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April 13, 2013

the historical future of blogging

Something I read in the past two weeks (it could've been Warren Ellis, and if not, definitely something in the Smart-Guy Futurist category) was detailing the ways that the Internet is different than it was ten years ago.

"What a ridiculous thing to think about," you say to yourself.  "You've got this little novelty machine, this shiny geegaw if far too new to waste time trying to superimpose some sort of change on it."  But yeah, the Internet is actually easily old enough to order a drink in a bar, and you've personally been involved with the Internet for at least fifteen years, so it's actually a more than valid consideration.  When commercial broadcast television was fifteen years old — and I mean from its debut as a viable medium, not from its actual inception — "The Tonight Show," "Lassie" and "The Adventures of Ozzie and Harriet" were all already on the air.  There ain't nothing new about the Internet other than the bodies left lying on the road in its wake.

One of the lamentations of the essay that I'm trying to remember is the death of the blog.  And blog is an imprecise term — why, it's even used as a verb! — but think back twelve years ago.  Sure, you'd hit up Yahoo! for scanning headlines, and Boing Boing for the weird, but after that, you had a menu of forty or fifty personally-run websites, either memoir or commentary.  And they all had such wonderful names/sobriquets!  Clever self-appointed nicknames to protect the identities of the writers, all posting once or twice a day.  Everyone had a very personal voice, and there was no lack of novelty at all.  Wooven together it was the best zine ever, utterly dynamic and only a click away.

Today this is not the case.  That zine had an expiration date.  Some writers went pro (the Gawker/Slate/Awl Industrial Complex), some started families and lost their leisure time, and others just withered as the blogging ecosphere slowly choked to death.  Like the passage of time, it's not a good thing or a bad thing, but I know that if you looked at my browsing history then and compared it to my browsing history now, there were probably five or six times more sites I visited regularly then.  Our blogging biodiversity has plunged.

(And this is not to take away from what has replaced it.  Many of your favorite writers you can still read, at those websites that are de facto magazines with no print presence, and the bar keeps getting raised talent-wise.)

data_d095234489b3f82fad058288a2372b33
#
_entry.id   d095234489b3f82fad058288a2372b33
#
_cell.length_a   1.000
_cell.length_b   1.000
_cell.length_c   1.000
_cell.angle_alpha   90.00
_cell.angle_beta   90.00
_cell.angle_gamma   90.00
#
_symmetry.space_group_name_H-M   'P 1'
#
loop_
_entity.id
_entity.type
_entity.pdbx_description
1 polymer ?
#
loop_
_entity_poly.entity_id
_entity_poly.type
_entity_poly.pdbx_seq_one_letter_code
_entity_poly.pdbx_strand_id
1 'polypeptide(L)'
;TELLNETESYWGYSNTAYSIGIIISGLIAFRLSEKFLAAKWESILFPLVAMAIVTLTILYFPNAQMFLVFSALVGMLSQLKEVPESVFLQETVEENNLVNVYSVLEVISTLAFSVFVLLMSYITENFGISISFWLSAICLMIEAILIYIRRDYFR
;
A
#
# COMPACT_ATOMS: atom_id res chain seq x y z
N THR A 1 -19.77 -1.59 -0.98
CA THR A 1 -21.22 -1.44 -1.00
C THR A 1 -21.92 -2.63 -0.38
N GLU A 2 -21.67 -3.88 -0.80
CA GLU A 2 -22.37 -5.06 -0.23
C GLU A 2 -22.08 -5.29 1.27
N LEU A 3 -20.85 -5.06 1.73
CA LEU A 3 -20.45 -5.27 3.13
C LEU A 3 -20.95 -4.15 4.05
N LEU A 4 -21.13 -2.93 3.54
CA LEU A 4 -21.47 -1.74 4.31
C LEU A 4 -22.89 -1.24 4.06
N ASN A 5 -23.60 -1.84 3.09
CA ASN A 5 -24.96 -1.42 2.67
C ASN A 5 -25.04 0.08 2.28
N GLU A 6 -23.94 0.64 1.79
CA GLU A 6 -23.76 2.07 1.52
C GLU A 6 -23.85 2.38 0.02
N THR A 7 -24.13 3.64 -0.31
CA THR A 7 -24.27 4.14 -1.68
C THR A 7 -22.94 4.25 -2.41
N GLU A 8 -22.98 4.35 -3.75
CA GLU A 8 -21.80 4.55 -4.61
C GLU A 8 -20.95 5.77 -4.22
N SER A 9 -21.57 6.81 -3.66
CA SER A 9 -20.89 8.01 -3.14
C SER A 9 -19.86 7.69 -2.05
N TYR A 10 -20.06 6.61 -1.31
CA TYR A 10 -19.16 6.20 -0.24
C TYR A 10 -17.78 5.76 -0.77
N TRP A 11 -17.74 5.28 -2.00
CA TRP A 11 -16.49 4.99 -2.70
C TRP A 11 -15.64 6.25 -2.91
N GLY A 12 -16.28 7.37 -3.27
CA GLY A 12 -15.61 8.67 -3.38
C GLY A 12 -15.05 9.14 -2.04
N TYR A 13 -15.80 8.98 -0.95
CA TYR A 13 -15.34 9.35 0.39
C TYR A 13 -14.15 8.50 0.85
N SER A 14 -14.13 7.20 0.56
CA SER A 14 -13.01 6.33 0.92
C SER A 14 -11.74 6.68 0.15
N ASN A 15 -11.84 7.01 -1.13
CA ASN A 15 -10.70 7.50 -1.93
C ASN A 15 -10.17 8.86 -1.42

This brings us to the obvious: this here site is of course one of those blogs I was talking about.  Like, I'm still here.  And not exclusively of course; I'm pretty vigorously nights-and-weekends-ing pieces to the Awl and other sites to be named later, and I have the Twitter feed, and the Tumblr page.  And sometimes it feels conspicuous: "Hey, look at Grampa over there, with his blawg.  And sometimes it just feels like a redundancy.  Why not wrap this Russian-linkref-spam-bait up and let the microblogging platforms represent me?

Two reasons: one, as a gesture, of that biodiversity that is long gone.  I'm stubborn.  I'm coming up on ten years on this thing (and four years of a different site before that), and it's all searchable, and there you go.

And the second reason is that it just makes sense.  It is not expensive to foot the costs of this site, and for that small amount of money, I get to own the means of production.  Not that I plan on monetizing this ever, as the bulk of my effort is going into writing for other people, but I could.  Twenty years ago, owning the means of production, publishing your own writing, was an enormous timesuck and nigh-impossible to distribute.  I hit publish and I can potentially reach the entire online population — what, two or three billion?

That's too fucking neat to walk away from, even if it's my second or third priority.

But, and this might be the place to expect the apology for navel-gazing and the failure to start this whole thing with IYI, I firmly believe that it's as important to spend as much time looking back as you spend looking forward.  And vice versa.  It's how we know where now is.

Posted by mrbrent at 12:56 PM

April 12, 2013

cops in schools

I can't put my finger on it, but there's something about this story that seems to encapsulate a great many aspects of What's Wrong These Days.  It's a look at the effect of having "school resource officers," cops paid by school districts to be present on middle and high school campuses.

At first you think that this story is about the efficacy of the plan of the National Rifle Association to station armed officers in every school, so as to protect from mass murderers.  And it is related — school plus police officer — but it takes a left turn pretty early in:

Yet the most striking impact of school police officers so far, critics say, has been a surge in arrests or misdemeanor charges for essentially nonviolent behavior -- including scuffles, truancy and cursing at teachers -- that sends children into the criminal courts.

For example, in the State of Texas, more than one hundred thousand misdemeanor tickets are written on students each year.  At the risk of being obvious, that's not what schools are for.